Antibody diagnostic appears specific for clear cell renal cell carcinoma

May 1, 2010

Urologists and their patients may soon be able to determine renal cell tumor histology without surgery or biopsy.

Key Points

San Francisco-Urologists and their patients may soon be able to determine renal cell tumor histology without surgery or biopsy. A new antibody contrast agent used in conjunction with positron emission tomography-computed tomography shows, in preliminary analyses, preoperative sensitivity of about 86% and specificity of about 87% for clear cell renal cell carcinoma. The contrast agent, girentuximab (Redectane), is being submitted for marketing approval by FDA.

The need for a presurgical diagnostic for clear cell RCC has been recognized for some time, Dr. Divgi said during a presentation at the 2010 Genitourinary Cancers Symposium in San Francisco. PET using fluorodeoxyglucose, or FDG-PET, has become an established component of cancer imaging in many tumors. But it is not useful for imaging clear cell RCC because renal excretion effectively precludes imaging and detection of primary renal tumors. That leaves conventional CT as the diagnostic standard of care, which is considered to be a less than optimal modality for RCC because it cannot distinguish between different tumor histologies.

Investigation into the basic biology of RCC has identified multiple pathways that have been targeted by a growing list of agents, including bevacizumab (Avastin), sunitinib (Sutent), sorafenib (Nexavar), erlotinib (Tarceva), gefitinib (Iressa), temsirolimus (Torisel), and everolimus (Afinitor). Investigators have also identified carbonic anhydrase-IX (CAIX) as a marker that is highly specific for clear cell RCC. CAIX is upregulated in more than 95% of clear cell RCC but is rarely expressed in indolent RCC and is not expressed by benign tumors, including angiomyolipoma and oncocytoma.

Researchers developed a chimeric murine antibody to CAIX, based on the hypothesis that such an antibody would provide a reliable preoperative clear cell diagnosis that could guide surgical planning and subsequent management in patients with renal masses. The antibody was designed to be used as a contrast agent with PET-CT. A proof of concept study showed 94% sensitivity and 100% specificity for clear cell RCC in 26 patients with renal tumors scheduled for nephrectomy. The results give a positive predictive value of 100% and a negative predictive value of 90%.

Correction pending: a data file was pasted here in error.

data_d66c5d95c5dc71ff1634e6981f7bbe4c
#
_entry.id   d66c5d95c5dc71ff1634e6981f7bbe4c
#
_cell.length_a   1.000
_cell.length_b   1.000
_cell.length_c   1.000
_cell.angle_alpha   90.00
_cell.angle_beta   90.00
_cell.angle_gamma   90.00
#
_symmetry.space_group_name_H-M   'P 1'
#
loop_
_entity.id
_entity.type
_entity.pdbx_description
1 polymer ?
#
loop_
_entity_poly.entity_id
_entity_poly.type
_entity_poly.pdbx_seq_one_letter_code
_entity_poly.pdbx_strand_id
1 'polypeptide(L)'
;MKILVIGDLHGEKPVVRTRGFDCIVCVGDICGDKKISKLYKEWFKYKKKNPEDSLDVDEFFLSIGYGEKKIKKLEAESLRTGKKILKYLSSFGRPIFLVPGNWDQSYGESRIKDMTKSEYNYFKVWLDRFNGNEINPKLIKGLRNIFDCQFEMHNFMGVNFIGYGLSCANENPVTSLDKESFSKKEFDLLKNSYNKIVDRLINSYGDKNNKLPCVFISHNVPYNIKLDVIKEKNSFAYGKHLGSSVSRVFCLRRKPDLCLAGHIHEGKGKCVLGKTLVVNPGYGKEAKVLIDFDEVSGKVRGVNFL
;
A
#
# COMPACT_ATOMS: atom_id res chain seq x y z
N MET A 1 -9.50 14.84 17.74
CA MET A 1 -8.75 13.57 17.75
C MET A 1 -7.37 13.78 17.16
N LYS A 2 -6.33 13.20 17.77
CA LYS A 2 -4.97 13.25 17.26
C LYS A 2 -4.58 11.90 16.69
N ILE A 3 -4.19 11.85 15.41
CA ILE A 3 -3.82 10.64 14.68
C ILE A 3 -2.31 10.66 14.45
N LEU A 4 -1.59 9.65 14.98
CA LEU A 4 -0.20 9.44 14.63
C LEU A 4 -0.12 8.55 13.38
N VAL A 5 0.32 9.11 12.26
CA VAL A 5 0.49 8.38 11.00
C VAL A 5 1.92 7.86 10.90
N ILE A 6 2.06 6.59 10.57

Promising preliminary phase III data

A pivotal phase III study, REDECT, was developed with input from FDA in the form of a special protocol assessment, Dr. Divgi said. The 14-site study enrolled 266 patients between May 2008 and September 2009, with the final patient visit on Nov. 25, 2009. Results from girentuximab were compared with standard PET-CT scans as well as pathologic reports from all of the tumors.

Detailed data from the trial have not been released, but Dr. Divgi revealed preliminary sensitivity (86%) and specificity (87%) results as well as an outline of adverse event results. There were approximately 870 adverse events recorded in the trial, 93% of which were unrelated to girentuximab. There were 44 significant adverse events reported, most of them postoperative complications.

"We are reasonably sure that girentuximab works as a noninvasive presurgical diagnostic to determine the RCC type in patients with renal masses," he concluded. "The agent is safe and effective for the presurgical identification of clear cell renal cell carcinoma."

Dr. Divgi has disclosed that he is a consultant/adviser for Wilex.

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